7 Strategies To Help Students Ask Great Questions
by Terry Heick
Questions can be extraordinary learning tools.
A good question can open minds, shift paradigms, and force the uncomfortable but transformational cognitive dissonance that can help create thinkers. In education, we tend to value a student’s ability to answer our questions. But what might be more important is their ability to ask their own great questions–and more critically, their willingness to do so.
The latter is a topic for another day, but the former is why we’re here. This is part 2 of a short series (can two articles be considered a series?) built around the idea of questions as learning tools. Part 1 “A Guide For Questioning In The Classroom.”
8 Strategies To Help Students Ask Great Questions
1. TeachThought Learning Taxonomy
The TeachThought Learning Taxonomy is a template for critical thinking that frames cognition across six categories.
It imagines any learning product, goal, or objective as a “thing,” then suggests different ways to think about said “thing”–mitosis, a math formula, an historical figure, a poem, a poet, a computer coding language, a political concept, a literary device, etc. It’s designed to promote “whole” thinking about otherwise discrete or disconnected ideas.
1. Function–thinking critically about how a “thing” works
2. Self–Making sense of how the thinker relates to the “thing”
3. Abstraction–Thinking about the “thing” creatively, or in non-traditional ways
4. Parts–Seeing the individual parts of the “thing”
5. Interdependence–Examining how the “thing” relates to other (similar and non-similar) “things”
6. Whole–See the “thing” fully and within context
A literary device–a metaphor example, is usually studied in isolation. This writer uses this metaphor in this way to this effect. Using the TeachThought Learning Taxonomy, a learner would be forced to confront that metaphor in much more diverse cognitive terrain–to think about something in multiple ways for a more complete picture and advanced understanding.
Function–Communicate the metaphor’s most ideal utility (how it can and should be used, and why).
Self--Identity what you do and don’t understand about the metaphor
Abstraction–Design a “sequel” of the metaphor (not a simile–an extended metaphor would be a good start)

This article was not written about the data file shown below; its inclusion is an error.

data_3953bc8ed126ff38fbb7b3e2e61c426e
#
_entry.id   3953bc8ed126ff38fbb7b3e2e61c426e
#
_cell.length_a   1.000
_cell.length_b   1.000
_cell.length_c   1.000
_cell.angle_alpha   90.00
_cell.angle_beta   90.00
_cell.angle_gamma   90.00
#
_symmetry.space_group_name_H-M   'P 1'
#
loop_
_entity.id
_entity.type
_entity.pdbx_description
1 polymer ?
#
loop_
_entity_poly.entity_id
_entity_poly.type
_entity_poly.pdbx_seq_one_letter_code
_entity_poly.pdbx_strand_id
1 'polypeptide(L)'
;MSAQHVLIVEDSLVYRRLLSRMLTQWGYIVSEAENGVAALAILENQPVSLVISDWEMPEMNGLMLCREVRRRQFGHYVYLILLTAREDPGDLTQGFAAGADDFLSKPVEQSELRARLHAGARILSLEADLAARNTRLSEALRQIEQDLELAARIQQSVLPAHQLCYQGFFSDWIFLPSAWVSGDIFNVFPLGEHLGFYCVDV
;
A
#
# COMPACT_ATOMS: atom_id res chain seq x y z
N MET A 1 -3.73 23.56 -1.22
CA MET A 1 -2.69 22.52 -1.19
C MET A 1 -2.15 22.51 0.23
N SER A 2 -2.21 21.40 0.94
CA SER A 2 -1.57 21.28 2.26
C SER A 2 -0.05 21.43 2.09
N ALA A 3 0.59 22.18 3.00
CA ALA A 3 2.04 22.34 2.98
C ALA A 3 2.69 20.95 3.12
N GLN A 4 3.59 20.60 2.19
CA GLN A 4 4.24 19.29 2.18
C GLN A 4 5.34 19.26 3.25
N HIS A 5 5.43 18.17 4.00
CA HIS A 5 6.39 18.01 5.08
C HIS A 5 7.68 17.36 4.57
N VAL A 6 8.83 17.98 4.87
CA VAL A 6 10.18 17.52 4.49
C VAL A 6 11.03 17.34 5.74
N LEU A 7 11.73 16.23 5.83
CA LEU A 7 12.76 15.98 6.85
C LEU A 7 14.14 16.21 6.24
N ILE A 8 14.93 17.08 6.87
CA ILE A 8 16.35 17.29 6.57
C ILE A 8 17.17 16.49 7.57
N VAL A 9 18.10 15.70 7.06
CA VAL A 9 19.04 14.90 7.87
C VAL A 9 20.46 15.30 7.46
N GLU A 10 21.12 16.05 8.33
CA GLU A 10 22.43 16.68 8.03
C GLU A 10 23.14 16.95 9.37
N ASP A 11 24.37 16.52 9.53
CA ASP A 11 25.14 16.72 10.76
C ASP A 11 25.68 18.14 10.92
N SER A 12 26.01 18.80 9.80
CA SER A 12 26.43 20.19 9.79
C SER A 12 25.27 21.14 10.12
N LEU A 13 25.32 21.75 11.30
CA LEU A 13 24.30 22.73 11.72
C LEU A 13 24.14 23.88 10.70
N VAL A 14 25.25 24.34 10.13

This framework can be used not only as a planning or assessment tool, but to promote students in self-directed learning and self-created questioning and examination. In short, they can use this framework (or a simplified version of it) to create their own questions. Some examples?
Prompt: Parts–Give examples and non-examples
Questions: What are 3 examples and non-examples of mammals? What are 5 examples of push-pull factors? What are 3 non-examples of mixed fractions?
Prompt: Interdependence–Direct others in using it
Questions: How do–or might–others use alternative fuel sources to help create fresh water sources?
Prompt: Explain it differently to a novice or an expert
Questions: How would explain the Pythagorean Theorem differently to a 2nd grader and a college freshman? What would the main difference be?
The downside to using the TeachThought Learning Taxonomy to help students ask their own questions is the relative complexity of the framework, and the extra step of converting prompts to questions. Therefore, it’s better suited to late middle school–university settings.
The upside? It can be used in any content area to think deeply about almost anything.
2. Socratic Discussion
A Socratic Discussion, which is also referred to as a Socratic Seminar, is a group learning strategy designed to support students in open-ended examination and extended critical thinking through dialogic terms. In short, students learn together by talking together in an open and student-centered format. These discussions are not teacher-led, but student-led–students talk to one another.